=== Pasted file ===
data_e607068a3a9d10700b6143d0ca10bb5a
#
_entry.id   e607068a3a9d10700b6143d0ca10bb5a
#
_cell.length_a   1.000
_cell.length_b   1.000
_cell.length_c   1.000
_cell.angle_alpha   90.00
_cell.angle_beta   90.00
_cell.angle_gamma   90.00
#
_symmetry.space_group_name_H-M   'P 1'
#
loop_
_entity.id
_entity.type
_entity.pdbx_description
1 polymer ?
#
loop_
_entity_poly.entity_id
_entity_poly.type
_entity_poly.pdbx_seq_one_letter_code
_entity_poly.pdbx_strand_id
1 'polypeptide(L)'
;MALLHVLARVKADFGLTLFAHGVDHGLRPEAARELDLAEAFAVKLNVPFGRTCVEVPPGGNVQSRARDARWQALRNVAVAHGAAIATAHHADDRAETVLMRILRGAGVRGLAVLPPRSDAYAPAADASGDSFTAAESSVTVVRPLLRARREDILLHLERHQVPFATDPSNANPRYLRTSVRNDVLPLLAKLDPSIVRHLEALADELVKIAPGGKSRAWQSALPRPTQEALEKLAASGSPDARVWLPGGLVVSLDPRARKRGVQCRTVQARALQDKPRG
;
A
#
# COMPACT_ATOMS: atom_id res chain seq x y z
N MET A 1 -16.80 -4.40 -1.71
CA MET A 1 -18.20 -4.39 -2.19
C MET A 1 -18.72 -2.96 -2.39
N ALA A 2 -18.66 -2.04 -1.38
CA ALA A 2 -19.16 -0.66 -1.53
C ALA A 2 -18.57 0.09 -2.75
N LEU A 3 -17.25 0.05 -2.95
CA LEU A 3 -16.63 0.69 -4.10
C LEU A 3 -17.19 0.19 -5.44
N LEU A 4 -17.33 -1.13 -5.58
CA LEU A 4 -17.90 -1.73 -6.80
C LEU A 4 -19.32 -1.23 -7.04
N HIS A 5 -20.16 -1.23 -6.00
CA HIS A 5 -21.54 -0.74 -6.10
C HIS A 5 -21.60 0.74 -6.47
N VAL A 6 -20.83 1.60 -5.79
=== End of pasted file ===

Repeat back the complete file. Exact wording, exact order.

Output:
data_e607068a3a9d10700b6143d0ca10bb5a
#
_entry.id   e607068a3a9d10700b6143d0ca10bb5a
#
_cell.length_a   1.000
_cell.length_b   1.000
_cell.length_c   1.000
_cell.angle_alpha   90.00
_cell.angle_beta   90.00
_cell.angle_gamma   90.00
#
_symmetry.space_group_name_H-M   'P 1'
#
loop_
_entity.id
_entity.type
_entity.pdbx_description
1 polymer ?
#
loop_
_entity_poly.entity_id
_entity_poly.type
_entity_poly.pdbx_seq_one_letter_code
_entity_poly.pdbx_strand_id
1 'polypeptide(L)'
;MALLHVLARVKADFGLTLFAHGVDHGLRPEAARELDLAEAFAVKLNVPFGRTCVEVPPGGNVQSRARDARWQALRNVAVAHGAAIATAHHADDRAETVLMRILRGAGVRGLAVLPPRSDAYAPAADASGDSFTAAESSVTVVRPLLRARREDILLHLERHQVPFATDPSNANPRYLRTSVRNDVLPLLAKLDPSIVRHLEALADELVKIAPGGKSRAWQSALPRPTQEALEKLAASGSPDARVWLPGGLVVSLDPRARKRGVQCRTVQARALQDKPRG
;
A
#
# COMPACT_ATOMS: atom_id res chain seq x y z
N MET A 1 -16.80 -4.40 -1.71
CA MET A 1 -18.20 -4.39 -2.19
C MET A 1 -18.72 -2.96 -2.39
N ALA A 2 -18.66 -2.04 -1.38
CA ALA A 2 -19.16 -0.66 -1.53
C ALA A 2 -18.57 0.09 -2.75
N LEU A 3 -17.25 0.05 -2.95
CA LEU A 3 -16.63 0.69 -4.10
C LEU A 3 -17.19 0.19 -5.44
N LEU A 4 -17.33 -1.13 -5.58
CA LEU A 4 -17.90 -1.73 -6.80
C LEU A 4 -19.32 -1.23 -7.04
N HIS A 5 -20.16 -1.23 -6.00
CA HIS A 5 -21.54 -0.74 -6.10
C HIS A 5 -21.60 0.74 -6.47
N VAL A 6 -20.83 1.60 -5.79